American Association for Cancer Research
00085472can131094-sup-fig5.pdf (68.77 kB)

Supplementary Figure 5 from A Small-Molecule Blocking Ribonucleotide Reductase Holoenzyme Formation Inhibits Cancer Cell Growth and Overcomes Drug Resistance

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journal contribution
posted on 2023-03-30, 21:42 authored by Bingsen Zhou, Leila Su, Shuya Hu, Weidong Hu, M.L. Richard Yip, Jun Wu, Shikha Gaur, D. Lynne Smith, Yate-Ching Yuan, Timothy W. Synold, David Horne, Yun Yen

PDF file - 68K, Supplemental figure 5: Effect of COH20 and COH29 on proliferation of NCI 60 Cancer cell panel.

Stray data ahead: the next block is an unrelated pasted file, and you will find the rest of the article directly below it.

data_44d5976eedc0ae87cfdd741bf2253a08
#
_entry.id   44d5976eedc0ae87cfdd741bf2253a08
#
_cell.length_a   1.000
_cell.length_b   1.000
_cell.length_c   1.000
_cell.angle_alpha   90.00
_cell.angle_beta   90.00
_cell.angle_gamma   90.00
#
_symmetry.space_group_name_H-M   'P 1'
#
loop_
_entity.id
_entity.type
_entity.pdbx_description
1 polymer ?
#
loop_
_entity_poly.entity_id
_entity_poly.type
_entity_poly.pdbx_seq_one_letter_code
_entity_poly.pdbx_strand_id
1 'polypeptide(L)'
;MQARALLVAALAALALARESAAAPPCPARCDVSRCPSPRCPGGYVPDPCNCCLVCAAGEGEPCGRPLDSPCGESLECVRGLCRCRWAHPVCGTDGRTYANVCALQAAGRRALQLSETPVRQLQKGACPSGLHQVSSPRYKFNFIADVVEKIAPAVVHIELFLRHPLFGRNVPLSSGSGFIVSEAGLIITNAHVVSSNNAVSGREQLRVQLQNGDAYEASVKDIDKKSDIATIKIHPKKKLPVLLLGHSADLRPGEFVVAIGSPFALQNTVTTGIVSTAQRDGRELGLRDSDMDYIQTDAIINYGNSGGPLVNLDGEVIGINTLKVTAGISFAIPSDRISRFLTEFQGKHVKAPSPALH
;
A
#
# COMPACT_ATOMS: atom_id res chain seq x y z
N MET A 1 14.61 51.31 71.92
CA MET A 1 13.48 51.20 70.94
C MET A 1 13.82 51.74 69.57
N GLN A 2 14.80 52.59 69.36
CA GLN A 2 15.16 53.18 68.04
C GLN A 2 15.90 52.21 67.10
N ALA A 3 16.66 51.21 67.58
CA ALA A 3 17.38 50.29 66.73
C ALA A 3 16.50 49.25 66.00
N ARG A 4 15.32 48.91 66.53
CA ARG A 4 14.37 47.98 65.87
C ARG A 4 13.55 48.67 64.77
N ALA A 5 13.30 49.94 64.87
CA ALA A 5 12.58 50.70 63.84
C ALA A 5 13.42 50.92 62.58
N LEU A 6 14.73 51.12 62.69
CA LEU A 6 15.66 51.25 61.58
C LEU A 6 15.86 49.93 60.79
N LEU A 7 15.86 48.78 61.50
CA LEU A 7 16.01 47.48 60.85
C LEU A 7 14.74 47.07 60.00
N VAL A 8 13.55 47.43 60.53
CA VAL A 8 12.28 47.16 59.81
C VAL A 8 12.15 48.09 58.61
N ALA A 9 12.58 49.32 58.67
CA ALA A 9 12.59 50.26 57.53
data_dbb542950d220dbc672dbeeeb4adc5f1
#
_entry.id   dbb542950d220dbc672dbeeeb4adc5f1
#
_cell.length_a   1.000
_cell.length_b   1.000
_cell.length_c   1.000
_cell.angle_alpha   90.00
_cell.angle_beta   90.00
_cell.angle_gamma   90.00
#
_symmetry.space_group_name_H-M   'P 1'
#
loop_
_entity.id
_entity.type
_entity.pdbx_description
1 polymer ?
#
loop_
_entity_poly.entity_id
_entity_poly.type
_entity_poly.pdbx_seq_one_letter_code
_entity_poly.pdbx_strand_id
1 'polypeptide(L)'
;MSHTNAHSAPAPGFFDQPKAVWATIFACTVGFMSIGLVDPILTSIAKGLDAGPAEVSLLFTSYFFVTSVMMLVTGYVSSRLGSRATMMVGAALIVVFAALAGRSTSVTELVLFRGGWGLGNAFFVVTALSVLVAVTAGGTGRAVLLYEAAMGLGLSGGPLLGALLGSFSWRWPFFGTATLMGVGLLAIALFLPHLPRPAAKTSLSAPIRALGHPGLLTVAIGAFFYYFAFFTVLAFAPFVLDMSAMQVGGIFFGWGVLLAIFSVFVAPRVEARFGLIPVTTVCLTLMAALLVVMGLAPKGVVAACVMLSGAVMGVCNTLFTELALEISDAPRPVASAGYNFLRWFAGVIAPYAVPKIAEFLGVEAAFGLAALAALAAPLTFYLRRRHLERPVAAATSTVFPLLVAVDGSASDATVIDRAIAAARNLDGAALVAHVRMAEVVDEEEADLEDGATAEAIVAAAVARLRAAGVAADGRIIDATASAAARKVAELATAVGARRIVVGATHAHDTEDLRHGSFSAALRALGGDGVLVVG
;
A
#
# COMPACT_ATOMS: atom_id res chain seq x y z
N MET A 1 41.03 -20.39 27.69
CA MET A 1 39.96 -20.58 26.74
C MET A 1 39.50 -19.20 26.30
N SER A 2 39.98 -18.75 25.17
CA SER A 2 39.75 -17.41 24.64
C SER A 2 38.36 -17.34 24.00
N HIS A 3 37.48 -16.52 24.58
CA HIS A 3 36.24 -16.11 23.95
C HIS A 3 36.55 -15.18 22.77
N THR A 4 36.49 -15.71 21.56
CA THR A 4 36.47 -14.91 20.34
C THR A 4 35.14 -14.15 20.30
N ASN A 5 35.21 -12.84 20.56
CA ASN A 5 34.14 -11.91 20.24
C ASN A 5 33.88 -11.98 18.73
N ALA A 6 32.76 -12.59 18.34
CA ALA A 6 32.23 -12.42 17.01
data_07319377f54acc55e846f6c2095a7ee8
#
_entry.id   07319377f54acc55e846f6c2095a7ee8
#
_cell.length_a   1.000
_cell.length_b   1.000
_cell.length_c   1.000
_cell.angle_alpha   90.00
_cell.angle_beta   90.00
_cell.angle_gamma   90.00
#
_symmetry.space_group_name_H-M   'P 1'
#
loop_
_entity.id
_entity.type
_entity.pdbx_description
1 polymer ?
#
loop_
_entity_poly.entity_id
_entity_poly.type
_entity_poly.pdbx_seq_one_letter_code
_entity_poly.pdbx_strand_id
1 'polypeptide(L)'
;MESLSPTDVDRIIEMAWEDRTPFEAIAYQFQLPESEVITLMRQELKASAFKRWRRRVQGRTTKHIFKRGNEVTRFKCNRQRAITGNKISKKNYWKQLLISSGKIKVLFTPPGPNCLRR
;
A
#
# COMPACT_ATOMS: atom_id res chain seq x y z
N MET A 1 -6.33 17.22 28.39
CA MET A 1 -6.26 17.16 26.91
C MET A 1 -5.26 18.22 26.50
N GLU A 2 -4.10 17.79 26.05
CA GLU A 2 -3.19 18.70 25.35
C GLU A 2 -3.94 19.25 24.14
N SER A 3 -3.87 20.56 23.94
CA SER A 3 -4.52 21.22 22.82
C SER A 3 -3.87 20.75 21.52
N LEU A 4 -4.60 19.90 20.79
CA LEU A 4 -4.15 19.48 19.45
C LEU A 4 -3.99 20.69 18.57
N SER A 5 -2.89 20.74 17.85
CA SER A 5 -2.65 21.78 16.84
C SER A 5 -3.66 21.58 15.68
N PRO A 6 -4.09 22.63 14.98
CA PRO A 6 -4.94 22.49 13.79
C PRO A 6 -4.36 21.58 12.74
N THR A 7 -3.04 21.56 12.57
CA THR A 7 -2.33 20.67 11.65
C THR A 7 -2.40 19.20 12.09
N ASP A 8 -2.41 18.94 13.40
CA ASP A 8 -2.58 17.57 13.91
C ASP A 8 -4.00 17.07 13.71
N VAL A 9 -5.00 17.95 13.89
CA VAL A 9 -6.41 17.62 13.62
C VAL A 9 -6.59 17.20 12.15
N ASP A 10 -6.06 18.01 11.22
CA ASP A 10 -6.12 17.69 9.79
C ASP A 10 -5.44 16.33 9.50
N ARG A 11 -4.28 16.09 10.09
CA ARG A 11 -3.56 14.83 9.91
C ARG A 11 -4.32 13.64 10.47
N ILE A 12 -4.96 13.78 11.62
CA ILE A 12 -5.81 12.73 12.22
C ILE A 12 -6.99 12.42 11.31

Ribonucleotide reductase (RNR) is an attractive target for anticancer agents given its central function in DNA synthesis, growth, metastasis, and drug resistance of cancer cells. The current clinically established RNR inhibitors have the shortcomings of short half-life, drug resistance, and iron chelation. Here, we report the development of a novel class of effective RNR inhibitors addressing these issues. A novel ligand-binding pocket on the RNR small subunit (RRM2) near the C-terminal tail was proposed by computer modeling and verified by site-directed mutagenesis and nuclear magnetic resonance (NMR) techniques. A compound targeting this pocket was identified by virtual screening of the National Cancer Institute (NCI) diverse small-molecule database. By lead optimization, we developed the novel RNR inhibitor COH29 that acted as a potent inhibitor of both recombinant and cellular human RNR enzymes. COH29 overcame hydroxyurea and gemcitabine resistance in cancer cells. It effectively inhibited proliferation of most cell lines in the NCI 60 human cancer panel, most notably ovarian cancer and leukemia, but exerted little effect on normal fibroblasts or endothelial cells. In mouse xenograft models of human cancer, COH29 treatment reduced tumor growth compared with vehicle. Site-directed mutagenesis, NMR, and surface plasmon resonance biosensor studies confirmed COH29 binding to the proposed ligand-binding pocket and offered evidence for assembly blockade of the RRM1-RRM2 quaternary structure. Our findings offer preclinical validation of COH29 as a promising new class of RNR inhibitors with a new mechanism of inhibition, with broad potential for improved treatment of human cancer. Cancer Res; 73(21); 6484–93. ©2013 AACR.